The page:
BD+20°2457

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BD+20°2457
Star BD+20 2457.png

Artistic rendering of star BD+20° 2457, how it appears at ≈4 Astronomical Units.
Observation data
Epoch J2000.0      Equinox J2000.0
Constellation Leo
Right ascension 10h 16m 44.8635s
Declination +19° 53′ 28.974″
Apparent magnitude (V) 9.75
Characteristics
Spectral type K2II
B−V color index 1.18
Variable type none
Astrometry
Proper motion (μ) RA: –35.20 mas/yr
Dec.: –31.70 mas/yr
Parallax (π) 5.00 ± 3.33 mas
Distance 650 ± 330 ly
(200 ± 100 pc)
Details
Mass 2.8 ± 1.5[1] M
Radius 49[1] R
Luminosity 624 L
Surface gravity (log g) 2.5 cgs
Temperature 4127 ± 17[1] K
Metallicity –1.00 ± 0.07
Other designations
PPM 127264
Database references
SIMBAD data
Exoplanet Archive data
Extrasolar Planets
Encyclopaedia
data

BD+20°2457 is a 10th magnitude K-type bright giant star located between 320 to 980 light years away in the constellation of Leo. This star is very metal-poor, containing only 10% as enriched with elements heavier than hydrogen and helium as our sun, almost classifying this as a population II star. On June 10, 2009, two planets were announced to be orbiting the star, with minimum masses 21.4 and 12.5 times the mass of Jupiter and orbital periods of 380 and 622 days for the inner and outer planets respectively.[1] A dynamical analysis reveals that the proposed system is unstable on astronomically-short timescales and so the suggested planetary configuration is unlikely to be correct: further data is needed to determine a physically-plausible explanation for the radial velocity variations.[2]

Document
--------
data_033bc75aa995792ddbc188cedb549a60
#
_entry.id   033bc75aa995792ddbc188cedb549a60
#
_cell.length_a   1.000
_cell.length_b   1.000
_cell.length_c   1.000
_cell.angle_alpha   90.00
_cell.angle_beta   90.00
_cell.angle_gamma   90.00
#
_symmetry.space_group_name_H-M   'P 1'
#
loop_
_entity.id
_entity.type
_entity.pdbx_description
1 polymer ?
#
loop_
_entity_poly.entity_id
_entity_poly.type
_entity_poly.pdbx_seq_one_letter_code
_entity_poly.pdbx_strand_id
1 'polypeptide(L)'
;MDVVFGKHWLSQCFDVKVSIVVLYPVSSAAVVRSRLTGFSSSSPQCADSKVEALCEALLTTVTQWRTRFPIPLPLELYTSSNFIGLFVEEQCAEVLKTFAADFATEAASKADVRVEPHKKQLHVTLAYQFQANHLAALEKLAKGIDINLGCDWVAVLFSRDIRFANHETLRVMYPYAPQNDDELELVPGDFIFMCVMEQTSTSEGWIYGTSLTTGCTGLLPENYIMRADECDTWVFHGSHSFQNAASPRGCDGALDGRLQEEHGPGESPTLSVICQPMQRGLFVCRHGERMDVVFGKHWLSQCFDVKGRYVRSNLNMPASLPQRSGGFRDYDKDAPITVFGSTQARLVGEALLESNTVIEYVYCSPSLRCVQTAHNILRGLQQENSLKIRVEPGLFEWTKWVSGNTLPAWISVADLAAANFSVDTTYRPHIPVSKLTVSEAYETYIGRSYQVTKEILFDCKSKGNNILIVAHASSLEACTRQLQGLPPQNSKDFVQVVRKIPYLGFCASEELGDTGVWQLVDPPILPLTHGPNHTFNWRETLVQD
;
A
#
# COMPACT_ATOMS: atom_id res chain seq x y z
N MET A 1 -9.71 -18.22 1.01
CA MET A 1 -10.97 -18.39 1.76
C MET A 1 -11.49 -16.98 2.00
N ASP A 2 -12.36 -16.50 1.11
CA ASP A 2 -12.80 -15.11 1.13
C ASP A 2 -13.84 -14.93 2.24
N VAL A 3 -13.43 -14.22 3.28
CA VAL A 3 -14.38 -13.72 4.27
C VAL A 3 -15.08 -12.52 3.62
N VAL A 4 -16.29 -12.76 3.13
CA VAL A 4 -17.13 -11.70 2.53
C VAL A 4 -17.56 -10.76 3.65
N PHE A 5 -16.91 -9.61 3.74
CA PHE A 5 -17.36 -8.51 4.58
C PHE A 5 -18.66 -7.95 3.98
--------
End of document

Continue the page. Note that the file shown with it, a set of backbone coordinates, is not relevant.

References[edit]

  1. ^ a b c d Niedzielski, A. et al. (2009). "Substellar-mass Companions to the K-dwarf BD+14 4559 and the K-giants HD 240210 and BD+20 2457". The Astrophysical Journal 707 (1): 768–777. arXiv:0906.1804. Bibcode:2009ApJ...707..768N. doi:10.1088/0004-637X/707/1/768. 
  2. ^ Horner, J.; Wittenmyer, R. A.; Hinse, T. C.; Marshall, J. P. (2014). "A dynamical investigation of the proposed BD +20 2457 system". Monthly Notices of the Royal Astronomical Society 439 (1): 1176–1181. arXiv:1401.2793. Bibcode:2014MNRAS.439.1176H. doi:10.1093/mnras/stu081.